The Vicissitudes of Bessie Fairfax eBook

This eBook from the Gutenberg Project consists of approximately 454 pages of information about The Vicissitudes of Bessie Fairfax.
routed dull thoughts, and her fancy pruned its wings for a flight into the future.  In the twilight came Mrs. Betts, and cut short the flight of fancy with prosy suggestions of early retirement to rest.  It was easy to retire, but not so easy to sleep.  Bessie’s mind was astir.  It became retrospective.  She went over the terrors of her first coming to Caen, the dinner at Thunby’s, and the weird talk of Janey Fricker in the dortoir, till melancholy overwhelmed her.

Where was Janey?  Was she still sailing with her father?  No news of her had ever come to the Rue St. Jean since the day she left it.  It sometimes crossed Bessie’s mind that Janey was no longer in the land of the living.  At last, with the lulling, soft motion of a breezeless night on the water, came oblivion and sleep too sound for dreams.

CHAPTER XIV.

ON BOARD THE FOAM.

Life is continuous, so we say, but here and there events happen that mark off its parts so sharply as almost to sever them.  Awaking the next morning in the tiny gilded cabin of the Foam was the signal of such an event to Bessie Fairfax.  She had put away childish things, and left them behind her at Caen yesterday.  To-day before her, across the Channel, was a new world to be proved, and a cloudy revelation of the joys and sorrows, the hopes and fears that nourish the imagination of blooming adolescence.  For a minute she did not realize where she was, and lay still, with wide-open eyes and ears perplexed, listening to the wash of the sea.  There was a splendid sunshine, a sky blue as sapphire, and a lovely green ripple of waves against the glass.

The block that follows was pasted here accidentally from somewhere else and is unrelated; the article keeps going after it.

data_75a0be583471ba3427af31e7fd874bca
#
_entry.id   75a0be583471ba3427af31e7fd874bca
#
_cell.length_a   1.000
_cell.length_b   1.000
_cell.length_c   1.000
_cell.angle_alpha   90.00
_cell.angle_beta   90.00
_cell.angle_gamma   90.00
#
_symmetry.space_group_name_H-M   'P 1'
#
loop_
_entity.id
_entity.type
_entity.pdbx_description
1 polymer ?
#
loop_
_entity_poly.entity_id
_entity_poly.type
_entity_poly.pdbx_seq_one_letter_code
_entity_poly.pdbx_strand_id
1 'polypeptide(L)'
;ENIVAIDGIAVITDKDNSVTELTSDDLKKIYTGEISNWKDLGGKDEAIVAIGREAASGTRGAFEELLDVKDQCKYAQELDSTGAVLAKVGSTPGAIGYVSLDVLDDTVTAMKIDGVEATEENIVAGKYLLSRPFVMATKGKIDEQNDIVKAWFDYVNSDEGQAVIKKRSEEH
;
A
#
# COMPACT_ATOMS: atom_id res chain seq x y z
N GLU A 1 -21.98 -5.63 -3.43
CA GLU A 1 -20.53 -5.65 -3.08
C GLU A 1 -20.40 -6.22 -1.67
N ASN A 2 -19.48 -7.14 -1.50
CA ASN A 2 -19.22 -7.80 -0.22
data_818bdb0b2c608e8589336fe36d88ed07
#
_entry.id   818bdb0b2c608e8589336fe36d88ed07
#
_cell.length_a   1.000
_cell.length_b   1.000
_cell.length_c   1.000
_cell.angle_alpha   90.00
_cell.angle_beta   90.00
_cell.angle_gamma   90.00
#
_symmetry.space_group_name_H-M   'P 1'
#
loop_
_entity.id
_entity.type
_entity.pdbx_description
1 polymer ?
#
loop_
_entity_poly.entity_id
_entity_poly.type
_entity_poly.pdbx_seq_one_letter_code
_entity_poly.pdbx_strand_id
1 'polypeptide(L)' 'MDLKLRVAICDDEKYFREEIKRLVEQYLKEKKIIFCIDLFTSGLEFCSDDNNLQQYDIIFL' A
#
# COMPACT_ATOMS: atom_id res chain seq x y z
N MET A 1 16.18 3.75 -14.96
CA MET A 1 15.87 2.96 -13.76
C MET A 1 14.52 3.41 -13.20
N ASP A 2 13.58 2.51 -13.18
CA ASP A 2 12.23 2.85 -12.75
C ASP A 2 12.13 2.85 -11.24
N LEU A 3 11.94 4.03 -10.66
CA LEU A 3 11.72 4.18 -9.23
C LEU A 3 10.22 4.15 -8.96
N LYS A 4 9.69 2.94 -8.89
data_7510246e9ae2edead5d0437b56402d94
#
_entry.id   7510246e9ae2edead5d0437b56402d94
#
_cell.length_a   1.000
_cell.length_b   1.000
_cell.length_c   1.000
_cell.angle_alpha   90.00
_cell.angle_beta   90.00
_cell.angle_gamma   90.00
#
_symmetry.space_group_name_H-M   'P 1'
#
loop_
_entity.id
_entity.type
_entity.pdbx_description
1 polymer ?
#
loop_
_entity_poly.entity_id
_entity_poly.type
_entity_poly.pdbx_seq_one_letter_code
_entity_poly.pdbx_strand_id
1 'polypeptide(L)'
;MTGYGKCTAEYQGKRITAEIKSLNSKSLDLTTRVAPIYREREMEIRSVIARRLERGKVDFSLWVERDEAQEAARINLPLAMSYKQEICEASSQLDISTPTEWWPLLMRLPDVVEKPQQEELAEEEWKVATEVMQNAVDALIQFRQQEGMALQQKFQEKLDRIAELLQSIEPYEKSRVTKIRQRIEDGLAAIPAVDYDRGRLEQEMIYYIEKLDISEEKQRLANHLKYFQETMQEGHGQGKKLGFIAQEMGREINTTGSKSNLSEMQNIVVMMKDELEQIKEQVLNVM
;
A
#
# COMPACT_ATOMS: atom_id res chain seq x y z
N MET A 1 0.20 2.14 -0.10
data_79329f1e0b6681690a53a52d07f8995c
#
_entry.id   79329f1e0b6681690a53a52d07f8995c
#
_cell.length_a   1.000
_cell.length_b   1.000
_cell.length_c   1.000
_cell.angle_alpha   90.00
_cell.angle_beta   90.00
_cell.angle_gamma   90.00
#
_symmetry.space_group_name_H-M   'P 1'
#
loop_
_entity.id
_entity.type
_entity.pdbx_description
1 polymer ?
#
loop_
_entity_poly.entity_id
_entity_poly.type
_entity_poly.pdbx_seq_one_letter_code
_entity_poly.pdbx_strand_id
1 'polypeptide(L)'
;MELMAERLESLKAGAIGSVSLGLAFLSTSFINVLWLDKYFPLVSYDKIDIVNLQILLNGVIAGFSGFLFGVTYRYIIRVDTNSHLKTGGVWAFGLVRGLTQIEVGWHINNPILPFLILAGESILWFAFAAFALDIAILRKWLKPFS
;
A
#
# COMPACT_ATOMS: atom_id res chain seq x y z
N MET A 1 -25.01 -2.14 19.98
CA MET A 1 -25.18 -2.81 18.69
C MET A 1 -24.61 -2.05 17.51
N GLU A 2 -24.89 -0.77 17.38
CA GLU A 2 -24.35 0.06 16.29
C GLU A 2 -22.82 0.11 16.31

The voice of Mrs. Betts brought her to herself:  “I thought it best to let you sleep your sleep out, miss.  The sea-air does it.  The gentlemen have breakfasted two hours ago.”

Bessie was sorry and ashamed.  It was with a penitent face she appeared on deck.  But she immediately discovered that this was not school:  she had entire liberty to please and amuse herself.  Perhaps if her imagination had been less engaged she might have found the voyage tedious.  Mrs. Betts told her there was no knowing when they should see Scarcliffe—­it depended on wind and weather and whims.  The yacht was to put in at Ryde to land Mr. Cecil Burleigh; and as the regattas were going on, they might cruise off the Isle of Wight for a week, maybe, for the master was never in a hurry.  In Bessie’s bower there was an agreeable selection of novels, but she had many successive hours of silence to dream in when she was tired of heroes and heroines.  Mr. Frederick Fairfax was the most taciturn of men, and Mr. Cecil Burleigh was constantly busy with pens, ink, and paper.  In the long course of the day he did take shreds of leisure, but they were mostly devoted to cigars and meditation.  Bessie observed that he was older and graver since that gay wedding at Fairfield—­which of course he had a right to be, for it was three years ago—­but he was still and always a very handsome and distinguished personage.

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The Vicissitudes of Bessie Fairfax from Project Gutenberg. Public domain.
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